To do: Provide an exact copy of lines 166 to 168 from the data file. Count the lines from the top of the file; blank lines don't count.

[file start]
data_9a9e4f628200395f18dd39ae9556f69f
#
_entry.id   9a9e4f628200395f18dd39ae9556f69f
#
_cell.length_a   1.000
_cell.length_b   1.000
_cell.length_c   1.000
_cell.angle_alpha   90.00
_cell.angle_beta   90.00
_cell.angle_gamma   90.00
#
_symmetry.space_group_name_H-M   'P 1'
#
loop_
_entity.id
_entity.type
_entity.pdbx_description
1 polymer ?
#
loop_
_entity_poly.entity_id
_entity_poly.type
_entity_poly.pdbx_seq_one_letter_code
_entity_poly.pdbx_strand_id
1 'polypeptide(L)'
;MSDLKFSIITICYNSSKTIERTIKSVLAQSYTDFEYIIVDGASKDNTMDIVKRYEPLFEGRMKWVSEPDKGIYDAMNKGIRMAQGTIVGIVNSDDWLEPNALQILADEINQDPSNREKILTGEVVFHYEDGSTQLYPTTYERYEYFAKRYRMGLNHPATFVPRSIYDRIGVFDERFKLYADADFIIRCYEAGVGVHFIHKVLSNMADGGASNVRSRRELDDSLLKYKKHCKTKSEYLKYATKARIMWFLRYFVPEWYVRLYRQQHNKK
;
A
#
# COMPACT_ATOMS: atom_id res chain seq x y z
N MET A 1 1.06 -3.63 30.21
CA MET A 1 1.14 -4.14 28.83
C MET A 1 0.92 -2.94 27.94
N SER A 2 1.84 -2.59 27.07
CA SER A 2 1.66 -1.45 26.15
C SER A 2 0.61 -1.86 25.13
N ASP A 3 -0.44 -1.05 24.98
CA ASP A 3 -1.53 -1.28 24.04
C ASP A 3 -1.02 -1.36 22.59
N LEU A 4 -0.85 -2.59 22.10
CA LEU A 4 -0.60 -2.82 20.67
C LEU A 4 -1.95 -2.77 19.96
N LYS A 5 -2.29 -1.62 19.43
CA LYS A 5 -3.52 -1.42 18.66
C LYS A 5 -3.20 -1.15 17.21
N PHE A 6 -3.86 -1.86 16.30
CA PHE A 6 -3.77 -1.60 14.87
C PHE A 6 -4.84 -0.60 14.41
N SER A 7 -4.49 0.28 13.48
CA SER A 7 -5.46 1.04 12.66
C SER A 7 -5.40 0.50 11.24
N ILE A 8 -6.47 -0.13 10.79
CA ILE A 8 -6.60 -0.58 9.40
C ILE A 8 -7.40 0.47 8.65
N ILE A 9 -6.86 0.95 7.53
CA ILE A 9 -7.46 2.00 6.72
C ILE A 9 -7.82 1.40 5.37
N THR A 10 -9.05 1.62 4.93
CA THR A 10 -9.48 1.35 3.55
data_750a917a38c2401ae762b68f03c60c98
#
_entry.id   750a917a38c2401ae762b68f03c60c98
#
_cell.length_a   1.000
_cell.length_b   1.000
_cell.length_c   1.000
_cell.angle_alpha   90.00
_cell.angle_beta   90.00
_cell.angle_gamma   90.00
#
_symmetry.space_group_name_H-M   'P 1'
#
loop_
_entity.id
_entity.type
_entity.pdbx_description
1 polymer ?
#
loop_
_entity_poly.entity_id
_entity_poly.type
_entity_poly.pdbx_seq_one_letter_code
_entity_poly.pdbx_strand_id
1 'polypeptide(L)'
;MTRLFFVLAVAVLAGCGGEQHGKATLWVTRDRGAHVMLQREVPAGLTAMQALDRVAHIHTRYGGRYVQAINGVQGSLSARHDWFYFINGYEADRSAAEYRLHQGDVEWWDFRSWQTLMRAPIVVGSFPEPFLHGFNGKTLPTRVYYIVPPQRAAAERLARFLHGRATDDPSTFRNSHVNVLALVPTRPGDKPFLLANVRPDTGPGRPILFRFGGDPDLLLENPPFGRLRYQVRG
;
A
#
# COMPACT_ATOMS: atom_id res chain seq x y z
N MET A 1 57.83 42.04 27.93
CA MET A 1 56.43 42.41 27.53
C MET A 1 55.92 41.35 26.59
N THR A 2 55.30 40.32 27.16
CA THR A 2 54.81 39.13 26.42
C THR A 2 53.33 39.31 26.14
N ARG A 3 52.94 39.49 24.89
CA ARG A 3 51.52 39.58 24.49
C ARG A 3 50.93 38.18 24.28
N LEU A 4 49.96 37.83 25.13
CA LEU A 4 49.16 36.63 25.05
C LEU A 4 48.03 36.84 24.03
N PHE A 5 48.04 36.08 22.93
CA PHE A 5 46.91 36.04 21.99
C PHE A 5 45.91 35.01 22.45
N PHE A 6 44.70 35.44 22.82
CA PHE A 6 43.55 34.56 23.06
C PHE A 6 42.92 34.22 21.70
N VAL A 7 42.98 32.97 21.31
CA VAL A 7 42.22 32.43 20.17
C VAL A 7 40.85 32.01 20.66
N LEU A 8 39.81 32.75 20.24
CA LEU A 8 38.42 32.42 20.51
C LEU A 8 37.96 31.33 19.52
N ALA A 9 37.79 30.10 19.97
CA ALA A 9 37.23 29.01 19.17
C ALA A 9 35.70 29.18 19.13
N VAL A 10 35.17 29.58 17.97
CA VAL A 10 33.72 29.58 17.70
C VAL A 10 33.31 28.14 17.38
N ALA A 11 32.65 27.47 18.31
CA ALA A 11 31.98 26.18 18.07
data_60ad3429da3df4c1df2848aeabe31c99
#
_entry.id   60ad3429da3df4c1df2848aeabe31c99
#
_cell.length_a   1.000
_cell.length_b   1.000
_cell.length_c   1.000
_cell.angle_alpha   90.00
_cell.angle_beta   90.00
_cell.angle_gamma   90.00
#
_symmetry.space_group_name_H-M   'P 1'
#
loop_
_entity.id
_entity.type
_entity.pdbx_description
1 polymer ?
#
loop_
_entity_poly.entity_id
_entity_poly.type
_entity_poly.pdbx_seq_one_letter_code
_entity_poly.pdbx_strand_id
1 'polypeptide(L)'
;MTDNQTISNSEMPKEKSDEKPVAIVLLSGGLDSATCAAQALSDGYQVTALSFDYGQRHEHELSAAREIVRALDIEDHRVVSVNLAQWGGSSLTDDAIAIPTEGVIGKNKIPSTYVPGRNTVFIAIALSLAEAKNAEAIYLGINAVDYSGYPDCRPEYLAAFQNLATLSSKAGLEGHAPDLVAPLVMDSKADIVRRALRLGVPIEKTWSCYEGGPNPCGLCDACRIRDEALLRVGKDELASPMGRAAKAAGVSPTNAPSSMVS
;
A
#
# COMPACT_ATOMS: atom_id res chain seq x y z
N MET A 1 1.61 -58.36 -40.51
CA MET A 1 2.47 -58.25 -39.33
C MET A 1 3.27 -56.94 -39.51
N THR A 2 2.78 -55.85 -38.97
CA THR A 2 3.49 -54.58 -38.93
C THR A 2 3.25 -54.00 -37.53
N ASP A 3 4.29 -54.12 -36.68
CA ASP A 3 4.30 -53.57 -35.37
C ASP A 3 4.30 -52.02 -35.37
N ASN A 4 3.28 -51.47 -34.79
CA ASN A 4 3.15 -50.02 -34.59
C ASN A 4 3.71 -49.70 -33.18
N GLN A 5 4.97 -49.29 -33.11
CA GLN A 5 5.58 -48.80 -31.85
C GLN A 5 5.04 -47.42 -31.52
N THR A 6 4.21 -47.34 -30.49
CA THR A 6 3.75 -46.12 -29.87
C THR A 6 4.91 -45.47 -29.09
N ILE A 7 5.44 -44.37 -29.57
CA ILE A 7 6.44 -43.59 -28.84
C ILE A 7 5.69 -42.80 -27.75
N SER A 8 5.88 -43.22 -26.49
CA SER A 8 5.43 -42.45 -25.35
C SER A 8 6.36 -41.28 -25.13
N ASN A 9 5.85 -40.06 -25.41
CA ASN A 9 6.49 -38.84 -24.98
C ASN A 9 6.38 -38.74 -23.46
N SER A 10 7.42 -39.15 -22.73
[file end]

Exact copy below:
C GLN A 5 5.04 -47.42 -31.52
N THR A 6 4.21 -47.34 -30.49
CA THR A 6 3.75 -46.12 -29.87